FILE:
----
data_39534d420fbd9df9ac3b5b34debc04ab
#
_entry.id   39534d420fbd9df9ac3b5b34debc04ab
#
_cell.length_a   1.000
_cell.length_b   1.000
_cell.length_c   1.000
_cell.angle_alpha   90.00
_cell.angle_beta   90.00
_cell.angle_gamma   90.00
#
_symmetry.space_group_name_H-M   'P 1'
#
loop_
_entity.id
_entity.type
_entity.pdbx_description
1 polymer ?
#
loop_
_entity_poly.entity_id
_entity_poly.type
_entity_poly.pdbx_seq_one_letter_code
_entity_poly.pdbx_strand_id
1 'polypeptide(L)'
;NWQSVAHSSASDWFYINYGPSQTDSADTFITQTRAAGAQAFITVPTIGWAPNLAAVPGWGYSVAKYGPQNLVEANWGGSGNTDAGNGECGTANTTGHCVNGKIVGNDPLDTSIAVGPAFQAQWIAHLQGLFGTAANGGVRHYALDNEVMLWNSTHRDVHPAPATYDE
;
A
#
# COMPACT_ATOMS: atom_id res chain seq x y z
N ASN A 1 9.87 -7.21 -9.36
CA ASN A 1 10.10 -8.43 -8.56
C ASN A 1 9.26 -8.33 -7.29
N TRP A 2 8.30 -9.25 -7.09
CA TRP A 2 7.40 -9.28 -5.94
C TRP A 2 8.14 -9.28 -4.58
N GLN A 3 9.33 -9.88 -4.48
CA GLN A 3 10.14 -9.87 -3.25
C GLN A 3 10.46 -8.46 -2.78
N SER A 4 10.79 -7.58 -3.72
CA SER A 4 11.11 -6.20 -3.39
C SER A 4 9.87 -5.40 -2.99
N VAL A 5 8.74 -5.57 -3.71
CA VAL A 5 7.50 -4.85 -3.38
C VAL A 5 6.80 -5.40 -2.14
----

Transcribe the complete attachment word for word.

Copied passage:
data_39534d420fbd9df9ac3b5b34debc04ab
#
_entry.id   39534d420fbd9df9ac3b5b34debc04ab
#
_cell.length_a   1.000
_cell.length_b   1.000
_cell.length_c   1.000
_cell.angle_alpha   90.00
_cell.angle_beta   90.00
_cell.angle_gamma   90.00
#
_symmetry.space_group_name_H-M   'P 1'
#
loop_
_entity.id
_entity.type
_entity.pdbx_description
1 polymer ?
#
loop_
_entity_poly.entity_id
_entity_poly.type
_entity_poly.pdbx_seq_one_letter_code
_entity_poly.pdbx_strand_id
1 'polypeptide(L)'
;NWQSVAHSSASDWFYINYGPSQTDSADTFITQTRAAGAQAFITVPTIGWAPNLAAVPGWGYSVAKYGPQNLVEANWGGSGNTDAGNGECGTANTTGHCVNGKIVGNDPLDTSIAVGPAFQAQWIAHLQGLFGTAANGGVRHYALDNEVMLWNSTHRDVHPAPATYDE
;
A
#
# COMPACT_ATOMS: atom_id res chain seq x y z
N ASN A 1 9.87 -7.21 -9.36
CA ASN A 1 10.10 -8.43 -8.56
C ASN A 1 9.26 -8.33 -7.29
N TRP A 2 8.30 -9.25 -7.09
CA TRP A 2 7.40 -9.28 -5.94
C TRP A 2 8.14 -9.28 -4.58
N GLN A 3 9.33 -9.88 -4.48
CA GLN A 3 10.14 -9.87 -3.25
C GLN A 3 10.46 -8.46 -2.78
N SER A 4 10.79 -7.58 -3.72
CA SER A 4 11.11 -6.20 -3.39
C SER A 4 9.87 -5.40 -2.99
N VAL A 5 8.74 -5.57 -3.71
CA VAL A 5 7.50 -4.85 -3.38
C VAL A 5 6.80 -5.40 -2.14